[Review] Without Light or Guide, by T. Frohock

Without Light or Guide

Series: Los Nefilim #2
Genre: Fantasy
Publisher: Harper Voyager Impulse
Release date: 3rd November 2015
This edition: Kindle

Note: I received my copy of this novella from the publisher via Edelweiss, in exchange for an honest review.

Synopsis:

The fate of mankind has nothing to do with mankind…

Always holding themselves aloft from the affairs of mortals, Los Nefilim have thrived for eons. But with the Spanish Civil War looming, their fragile independence is shaken by the machinations of angels and daimons…and a half-breed caught in-between.

For although Diago Alvarez has pledged his loyalty to Los Nefilim, there are many who don’t trust his daimonic blood. And with the re-emergence of his father—a Nefil who sold his soul to a daimon—the fear is Diago will soon follow the same path.

Yet even as Diago tries to prove his allegiance, events conspire that only fuel the other Nefilim’s suspicions—including the fact that every mortal Diago has known in Barcelona is being brutally murdered.

The second novella in T. Frohock’s Los Nefilim series, Without Light or Guide continues Diago’s journey through a world he was born into, yet doesn’t quite understand.

Back in July, when I read the first entry in this novella series, I knew I was onto something special. In fact, here’s what I said about In Midnight’s Silence in July’s recap post:

The first novella in a series that (god I’m such an addict) I cannot wait to read more of, In Midnight’s Silence combines angels, demons, period setting (1930s Barcelona), romantic drama and a take on magic that is very probably the number one reason I want more: spellcasting with music. YES GOOD. MORE PLEASE. For my first taste of Teresa Frohock’s writing, this novella went down an absolute treat.

Well, I wanted more, and the author (and her publisher, thanks guys!) were awesome enough to offer it to me. Now I’ve already got this second novella pre-ordered, but the chance to read an advance copy was too good to say no to. And let me tell you – if I wasn’t invested in this series from the first installment, I most certainly am now.

If the magical premise and the urban setting were what got my attention the first time out, it’s the deeper aspects of the plot’s ongoing mystery and the aforementioned romantic drama that are keeping me reading on. Diago’s relationship with his partner, Miquel, and his/their growing bond with Diago’s son Rafael, is so wonderfully written that I consider the ‘quiet’ scenes with just the three of them, including one in which Diago explains the nature of his and Miquel’s relationship to Rafael, to be some of the best of either novella so far.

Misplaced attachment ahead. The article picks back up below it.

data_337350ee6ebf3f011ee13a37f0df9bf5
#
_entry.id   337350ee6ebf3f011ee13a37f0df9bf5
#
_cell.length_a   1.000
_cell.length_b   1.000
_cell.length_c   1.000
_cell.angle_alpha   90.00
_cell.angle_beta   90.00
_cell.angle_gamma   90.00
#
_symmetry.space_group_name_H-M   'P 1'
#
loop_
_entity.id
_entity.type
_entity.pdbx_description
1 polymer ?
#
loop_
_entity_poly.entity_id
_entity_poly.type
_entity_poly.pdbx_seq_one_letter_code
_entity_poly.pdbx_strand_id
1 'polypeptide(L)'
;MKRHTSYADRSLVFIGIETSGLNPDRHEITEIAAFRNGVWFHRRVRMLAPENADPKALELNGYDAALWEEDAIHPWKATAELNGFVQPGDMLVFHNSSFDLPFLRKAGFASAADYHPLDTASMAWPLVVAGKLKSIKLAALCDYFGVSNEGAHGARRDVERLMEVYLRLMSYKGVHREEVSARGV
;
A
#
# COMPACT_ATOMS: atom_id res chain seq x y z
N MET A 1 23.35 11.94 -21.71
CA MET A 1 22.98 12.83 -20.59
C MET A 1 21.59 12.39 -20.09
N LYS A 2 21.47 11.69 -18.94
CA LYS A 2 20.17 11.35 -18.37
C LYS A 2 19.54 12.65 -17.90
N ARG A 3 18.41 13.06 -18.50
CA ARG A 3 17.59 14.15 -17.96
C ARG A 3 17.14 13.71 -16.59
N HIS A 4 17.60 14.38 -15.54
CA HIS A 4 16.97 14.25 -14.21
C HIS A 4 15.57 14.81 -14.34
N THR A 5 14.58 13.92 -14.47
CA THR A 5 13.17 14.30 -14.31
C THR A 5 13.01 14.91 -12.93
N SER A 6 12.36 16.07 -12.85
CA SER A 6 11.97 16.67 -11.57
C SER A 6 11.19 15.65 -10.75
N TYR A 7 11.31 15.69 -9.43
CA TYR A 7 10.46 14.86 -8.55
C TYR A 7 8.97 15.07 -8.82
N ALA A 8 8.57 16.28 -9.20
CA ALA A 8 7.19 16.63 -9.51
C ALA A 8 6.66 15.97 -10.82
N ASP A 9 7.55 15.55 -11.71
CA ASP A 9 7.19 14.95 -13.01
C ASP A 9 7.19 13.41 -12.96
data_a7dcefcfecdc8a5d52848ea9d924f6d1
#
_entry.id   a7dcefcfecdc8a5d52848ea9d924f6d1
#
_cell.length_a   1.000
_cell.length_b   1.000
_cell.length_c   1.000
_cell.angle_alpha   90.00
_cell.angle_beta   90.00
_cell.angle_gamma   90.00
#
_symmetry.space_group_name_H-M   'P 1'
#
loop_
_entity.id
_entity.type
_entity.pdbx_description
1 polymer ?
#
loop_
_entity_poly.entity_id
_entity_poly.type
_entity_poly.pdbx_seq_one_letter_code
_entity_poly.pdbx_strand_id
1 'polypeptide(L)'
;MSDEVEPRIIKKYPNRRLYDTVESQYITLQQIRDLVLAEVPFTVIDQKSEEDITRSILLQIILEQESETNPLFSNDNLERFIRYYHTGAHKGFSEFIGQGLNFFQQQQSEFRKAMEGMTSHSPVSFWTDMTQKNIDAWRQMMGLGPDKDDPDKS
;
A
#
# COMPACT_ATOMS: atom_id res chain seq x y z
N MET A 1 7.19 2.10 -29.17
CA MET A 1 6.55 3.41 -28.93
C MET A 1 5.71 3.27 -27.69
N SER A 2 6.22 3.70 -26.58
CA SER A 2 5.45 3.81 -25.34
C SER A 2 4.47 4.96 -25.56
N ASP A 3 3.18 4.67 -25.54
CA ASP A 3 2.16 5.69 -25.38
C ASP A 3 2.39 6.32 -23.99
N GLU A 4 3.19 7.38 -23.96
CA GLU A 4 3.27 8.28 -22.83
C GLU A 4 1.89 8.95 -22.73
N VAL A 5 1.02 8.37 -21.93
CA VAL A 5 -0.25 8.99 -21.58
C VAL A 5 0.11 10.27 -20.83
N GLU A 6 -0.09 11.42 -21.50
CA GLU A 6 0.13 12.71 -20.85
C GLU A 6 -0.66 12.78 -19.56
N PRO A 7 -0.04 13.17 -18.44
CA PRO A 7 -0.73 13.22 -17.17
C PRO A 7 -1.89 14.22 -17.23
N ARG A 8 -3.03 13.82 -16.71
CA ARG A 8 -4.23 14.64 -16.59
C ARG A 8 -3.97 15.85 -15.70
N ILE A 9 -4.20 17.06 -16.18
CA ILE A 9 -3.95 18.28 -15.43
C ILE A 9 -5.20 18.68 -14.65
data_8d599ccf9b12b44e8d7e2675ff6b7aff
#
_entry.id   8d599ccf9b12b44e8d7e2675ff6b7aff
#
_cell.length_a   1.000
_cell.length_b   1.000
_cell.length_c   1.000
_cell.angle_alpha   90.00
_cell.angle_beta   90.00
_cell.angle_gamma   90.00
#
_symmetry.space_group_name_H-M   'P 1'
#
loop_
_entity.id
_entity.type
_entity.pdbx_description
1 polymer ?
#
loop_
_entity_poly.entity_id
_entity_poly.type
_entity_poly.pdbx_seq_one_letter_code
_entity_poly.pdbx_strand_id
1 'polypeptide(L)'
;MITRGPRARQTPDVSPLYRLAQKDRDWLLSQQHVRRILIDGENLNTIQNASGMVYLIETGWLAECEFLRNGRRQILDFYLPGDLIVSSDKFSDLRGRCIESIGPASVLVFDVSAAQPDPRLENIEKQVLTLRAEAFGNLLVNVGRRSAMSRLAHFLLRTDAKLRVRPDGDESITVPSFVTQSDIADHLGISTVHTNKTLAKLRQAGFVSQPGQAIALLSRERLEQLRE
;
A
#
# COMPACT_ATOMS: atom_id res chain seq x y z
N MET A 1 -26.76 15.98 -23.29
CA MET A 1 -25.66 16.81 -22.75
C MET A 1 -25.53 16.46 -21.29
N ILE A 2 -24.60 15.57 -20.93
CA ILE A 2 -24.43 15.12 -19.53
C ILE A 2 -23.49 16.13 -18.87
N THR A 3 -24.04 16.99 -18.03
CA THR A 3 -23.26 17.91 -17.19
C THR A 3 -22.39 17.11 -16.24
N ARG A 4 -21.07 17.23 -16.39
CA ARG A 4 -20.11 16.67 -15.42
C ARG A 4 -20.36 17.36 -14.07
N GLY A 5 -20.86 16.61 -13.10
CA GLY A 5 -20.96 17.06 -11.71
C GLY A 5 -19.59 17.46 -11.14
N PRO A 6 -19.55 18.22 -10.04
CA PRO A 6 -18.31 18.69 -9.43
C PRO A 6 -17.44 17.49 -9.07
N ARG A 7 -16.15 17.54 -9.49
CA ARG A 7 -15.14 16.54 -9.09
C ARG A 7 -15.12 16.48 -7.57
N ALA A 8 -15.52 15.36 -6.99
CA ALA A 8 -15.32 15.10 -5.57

This might be a series focusing on angels and daimons and murder mysteries and pending doom and gloom, but the story that wins me over is so much more human, the warm light to counter all the suspicion and darkness looming everywhere. Again, Diago himself is a perfect case in point: his dual nature means that there isn’t much about his life that’s going to be simple, or easy to deal with. That includes everything going on in his head. He has the comfort of love to rely on, but there’s a lot of anger in Diago as well – perfectly understandable after all that we know he’s gone through thus far in life (and that’s just this life; angels are capable of reincarnation, and the general distrust of Diago among Los Nefilim apparently goes back a very long way). The looming darkness here is far from merely external, and given all that he may stand to lose it makes the question of ‘will he fall or won’t he?’ even more unnerving to consider.

And yet, let’s not forget all those marvellous fantasy trappings, because I may have seen a lot in my urban fantasy-reading time, but Los Nefilim is so enticingly fresh that I can’t help loving it for that alone. A written story that features the use of music as magic is a rather risky approach to take, because I’d imagine it’s harder to be certain of capturing the reader’s imagination in such a way. Speaking for myself, however, it pays off beautifully. I got chills during the ‘fight’ scenes in this book where Diago uses his song in defense. It hits just the right notes (no pun intended) for an amazingly dramatic impact.

I’m not sure how much more of this my melty little heart can stand, but I’ll bloody well find out…

 

 

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